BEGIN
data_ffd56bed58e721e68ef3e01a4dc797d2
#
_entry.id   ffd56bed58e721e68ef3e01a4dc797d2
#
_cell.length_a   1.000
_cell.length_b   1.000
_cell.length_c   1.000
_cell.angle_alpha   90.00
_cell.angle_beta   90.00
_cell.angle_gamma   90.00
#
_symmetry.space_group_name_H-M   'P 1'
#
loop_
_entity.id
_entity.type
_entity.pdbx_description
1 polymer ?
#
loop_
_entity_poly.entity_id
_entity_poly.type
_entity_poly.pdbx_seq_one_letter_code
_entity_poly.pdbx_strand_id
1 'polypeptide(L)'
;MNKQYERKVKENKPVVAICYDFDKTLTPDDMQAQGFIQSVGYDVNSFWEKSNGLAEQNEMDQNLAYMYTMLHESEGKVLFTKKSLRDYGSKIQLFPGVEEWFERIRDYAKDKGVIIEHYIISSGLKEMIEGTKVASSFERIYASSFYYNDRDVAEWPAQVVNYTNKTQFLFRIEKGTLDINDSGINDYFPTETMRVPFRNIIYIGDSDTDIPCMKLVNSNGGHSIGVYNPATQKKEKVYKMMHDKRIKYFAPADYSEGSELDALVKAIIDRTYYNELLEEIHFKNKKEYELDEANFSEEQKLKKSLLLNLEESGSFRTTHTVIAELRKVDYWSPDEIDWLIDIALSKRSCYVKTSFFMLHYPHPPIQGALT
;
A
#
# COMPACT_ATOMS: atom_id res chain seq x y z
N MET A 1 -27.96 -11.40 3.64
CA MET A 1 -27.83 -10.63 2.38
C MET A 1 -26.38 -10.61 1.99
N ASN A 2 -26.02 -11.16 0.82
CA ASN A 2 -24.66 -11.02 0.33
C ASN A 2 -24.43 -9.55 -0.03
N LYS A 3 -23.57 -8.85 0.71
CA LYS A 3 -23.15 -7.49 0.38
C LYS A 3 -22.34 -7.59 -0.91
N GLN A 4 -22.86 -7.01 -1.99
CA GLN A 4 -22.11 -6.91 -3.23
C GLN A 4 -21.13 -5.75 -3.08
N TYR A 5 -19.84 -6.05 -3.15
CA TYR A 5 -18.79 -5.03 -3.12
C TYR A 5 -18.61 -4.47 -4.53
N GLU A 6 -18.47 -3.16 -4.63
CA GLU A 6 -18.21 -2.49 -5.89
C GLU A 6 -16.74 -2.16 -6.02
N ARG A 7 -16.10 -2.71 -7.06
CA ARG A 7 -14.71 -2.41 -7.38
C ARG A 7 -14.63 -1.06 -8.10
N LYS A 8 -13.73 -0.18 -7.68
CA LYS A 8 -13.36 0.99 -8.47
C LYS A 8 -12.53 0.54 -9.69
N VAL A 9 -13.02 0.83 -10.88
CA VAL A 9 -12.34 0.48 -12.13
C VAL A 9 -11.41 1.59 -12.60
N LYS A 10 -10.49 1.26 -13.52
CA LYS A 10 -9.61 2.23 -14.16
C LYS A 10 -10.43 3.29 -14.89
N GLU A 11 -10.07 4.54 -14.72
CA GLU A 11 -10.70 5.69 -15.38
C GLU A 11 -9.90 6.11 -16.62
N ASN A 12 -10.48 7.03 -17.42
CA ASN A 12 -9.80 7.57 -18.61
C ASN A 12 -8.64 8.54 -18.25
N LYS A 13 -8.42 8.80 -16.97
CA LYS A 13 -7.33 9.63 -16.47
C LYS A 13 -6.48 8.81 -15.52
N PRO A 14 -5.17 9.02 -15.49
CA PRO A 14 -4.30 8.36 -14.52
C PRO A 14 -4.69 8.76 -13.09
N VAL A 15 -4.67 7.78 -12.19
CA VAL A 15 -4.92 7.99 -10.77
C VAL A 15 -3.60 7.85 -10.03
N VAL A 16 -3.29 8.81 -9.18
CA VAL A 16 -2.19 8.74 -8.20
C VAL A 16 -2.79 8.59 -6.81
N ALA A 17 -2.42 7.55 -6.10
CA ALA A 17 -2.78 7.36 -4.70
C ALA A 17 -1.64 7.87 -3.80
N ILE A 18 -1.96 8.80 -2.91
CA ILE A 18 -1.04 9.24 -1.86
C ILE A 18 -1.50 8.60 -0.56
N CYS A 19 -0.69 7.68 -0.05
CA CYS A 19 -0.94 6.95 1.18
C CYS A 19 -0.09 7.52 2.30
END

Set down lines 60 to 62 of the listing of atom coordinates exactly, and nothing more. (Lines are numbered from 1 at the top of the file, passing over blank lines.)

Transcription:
C LYS A 10 -10.43 3.29 -14.89
N GLU A 11 -10.07 4.54 -14.72
CA GLU A 11 -10.70 5.69 -15.38